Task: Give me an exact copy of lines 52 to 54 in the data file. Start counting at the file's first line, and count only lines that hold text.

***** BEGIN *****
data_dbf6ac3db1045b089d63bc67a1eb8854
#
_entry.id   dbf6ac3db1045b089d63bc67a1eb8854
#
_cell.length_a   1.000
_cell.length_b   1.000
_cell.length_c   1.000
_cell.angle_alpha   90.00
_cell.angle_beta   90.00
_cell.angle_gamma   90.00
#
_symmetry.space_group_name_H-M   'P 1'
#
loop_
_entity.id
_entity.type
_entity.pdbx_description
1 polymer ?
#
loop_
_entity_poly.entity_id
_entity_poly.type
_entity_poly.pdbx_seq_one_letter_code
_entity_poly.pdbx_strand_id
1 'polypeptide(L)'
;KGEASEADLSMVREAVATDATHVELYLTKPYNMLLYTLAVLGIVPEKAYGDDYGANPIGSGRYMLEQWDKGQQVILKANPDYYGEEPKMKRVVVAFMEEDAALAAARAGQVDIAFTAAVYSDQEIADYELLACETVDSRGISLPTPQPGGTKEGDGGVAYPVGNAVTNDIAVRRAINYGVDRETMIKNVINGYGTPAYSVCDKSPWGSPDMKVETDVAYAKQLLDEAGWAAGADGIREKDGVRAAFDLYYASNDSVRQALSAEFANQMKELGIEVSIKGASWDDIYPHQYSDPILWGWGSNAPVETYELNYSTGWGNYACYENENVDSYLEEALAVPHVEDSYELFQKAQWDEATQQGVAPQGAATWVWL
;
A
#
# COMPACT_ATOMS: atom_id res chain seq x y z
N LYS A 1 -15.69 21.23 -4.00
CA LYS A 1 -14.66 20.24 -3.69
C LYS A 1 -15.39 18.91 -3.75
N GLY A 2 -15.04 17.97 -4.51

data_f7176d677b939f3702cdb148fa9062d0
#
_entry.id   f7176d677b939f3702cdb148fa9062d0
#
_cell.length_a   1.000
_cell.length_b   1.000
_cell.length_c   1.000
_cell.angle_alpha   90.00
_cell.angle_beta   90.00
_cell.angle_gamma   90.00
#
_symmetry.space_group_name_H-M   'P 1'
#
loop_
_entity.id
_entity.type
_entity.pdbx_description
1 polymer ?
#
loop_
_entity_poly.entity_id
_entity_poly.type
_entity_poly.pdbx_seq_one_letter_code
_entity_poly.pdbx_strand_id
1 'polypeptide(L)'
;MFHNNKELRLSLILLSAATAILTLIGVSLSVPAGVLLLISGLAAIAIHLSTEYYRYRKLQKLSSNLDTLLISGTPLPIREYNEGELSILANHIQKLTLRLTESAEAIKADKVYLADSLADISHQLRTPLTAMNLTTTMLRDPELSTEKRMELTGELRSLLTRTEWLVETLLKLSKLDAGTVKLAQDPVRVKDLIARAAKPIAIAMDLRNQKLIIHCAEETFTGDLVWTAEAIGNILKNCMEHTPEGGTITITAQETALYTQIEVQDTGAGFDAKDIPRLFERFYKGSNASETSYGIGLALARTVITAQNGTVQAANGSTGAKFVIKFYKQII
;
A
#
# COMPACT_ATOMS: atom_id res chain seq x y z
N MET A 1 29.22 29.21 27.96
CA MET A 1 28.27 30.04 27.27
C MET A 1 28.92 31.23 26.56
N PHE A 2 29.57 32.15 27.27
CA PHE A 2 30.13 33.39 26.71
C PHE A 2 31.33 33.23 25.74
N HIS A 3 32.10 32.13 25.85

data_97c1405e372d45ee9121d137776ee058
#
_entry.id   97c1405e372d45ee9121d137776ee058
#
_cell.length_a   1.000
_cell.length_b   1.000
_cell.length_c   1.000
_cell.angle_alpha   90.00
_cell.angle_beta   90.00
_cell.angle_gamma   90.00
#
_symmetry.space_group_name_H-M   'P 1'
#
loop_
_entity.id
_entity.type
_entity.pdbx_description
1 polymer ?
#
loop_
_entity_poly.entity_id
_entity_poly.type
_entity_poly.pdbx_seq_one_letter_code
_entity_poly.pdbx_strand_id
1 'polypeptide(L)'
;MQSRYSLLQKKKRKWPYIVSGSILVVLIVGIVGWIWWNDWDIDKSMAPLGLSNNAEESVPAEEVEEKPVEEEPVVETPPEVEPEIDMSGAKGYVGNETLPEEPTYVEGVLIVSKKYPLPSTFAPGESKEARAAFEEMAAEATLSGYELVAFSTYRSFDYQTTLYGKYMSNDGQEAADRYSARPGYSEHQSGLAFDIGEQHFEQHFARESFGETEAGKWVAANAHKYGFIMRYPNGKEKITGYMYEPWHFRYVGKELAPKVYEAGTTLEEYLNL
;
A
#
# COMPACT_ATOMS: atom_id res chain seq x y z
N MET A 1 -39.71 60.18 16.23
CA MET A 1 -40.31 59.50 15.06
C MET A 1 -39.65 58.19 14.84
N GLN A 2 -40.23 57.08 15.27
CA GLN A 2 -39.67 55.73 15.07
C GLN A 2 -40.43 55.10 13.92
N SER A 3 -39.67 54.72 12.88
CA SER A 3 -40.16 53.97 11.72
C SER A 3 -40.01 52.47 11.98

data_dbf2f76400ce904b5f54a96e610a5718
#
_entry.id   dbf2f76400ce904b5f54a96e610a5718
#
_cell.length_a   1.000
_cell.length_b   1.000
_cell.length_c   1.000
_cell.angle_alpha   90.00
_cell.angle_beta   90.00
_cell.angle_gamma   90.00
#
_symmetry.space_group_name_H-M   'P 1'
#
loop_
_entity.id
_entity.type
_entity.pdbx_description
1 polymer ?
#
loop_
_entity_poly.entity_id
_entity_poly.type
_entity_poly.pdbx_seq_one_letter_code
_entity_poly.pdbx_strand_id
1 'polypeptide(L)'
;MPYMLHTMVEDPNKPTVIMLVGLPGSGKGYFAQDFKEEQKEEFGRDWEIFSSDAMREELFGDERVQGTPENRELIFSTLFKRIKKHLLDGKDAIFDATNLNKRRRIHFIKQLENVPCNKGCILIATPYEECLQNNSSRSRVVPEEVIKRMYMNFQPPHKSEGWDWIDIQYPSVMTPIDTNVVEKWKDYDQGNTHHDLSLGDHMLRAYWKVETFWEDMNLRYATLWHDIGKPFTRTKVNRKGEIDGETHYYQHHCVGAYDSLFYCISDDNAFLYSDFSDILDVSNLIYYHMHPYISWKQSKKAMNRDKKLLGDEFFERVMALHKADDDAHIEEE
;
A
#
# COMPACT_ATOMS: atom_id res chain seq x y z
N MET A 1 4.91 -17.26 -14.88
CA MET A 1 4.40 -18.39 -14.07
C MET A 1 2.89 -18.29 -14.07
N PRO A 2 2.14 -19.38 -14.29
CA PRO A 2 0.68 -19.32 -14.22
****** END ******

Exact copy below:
1 polymer ?
#
loop_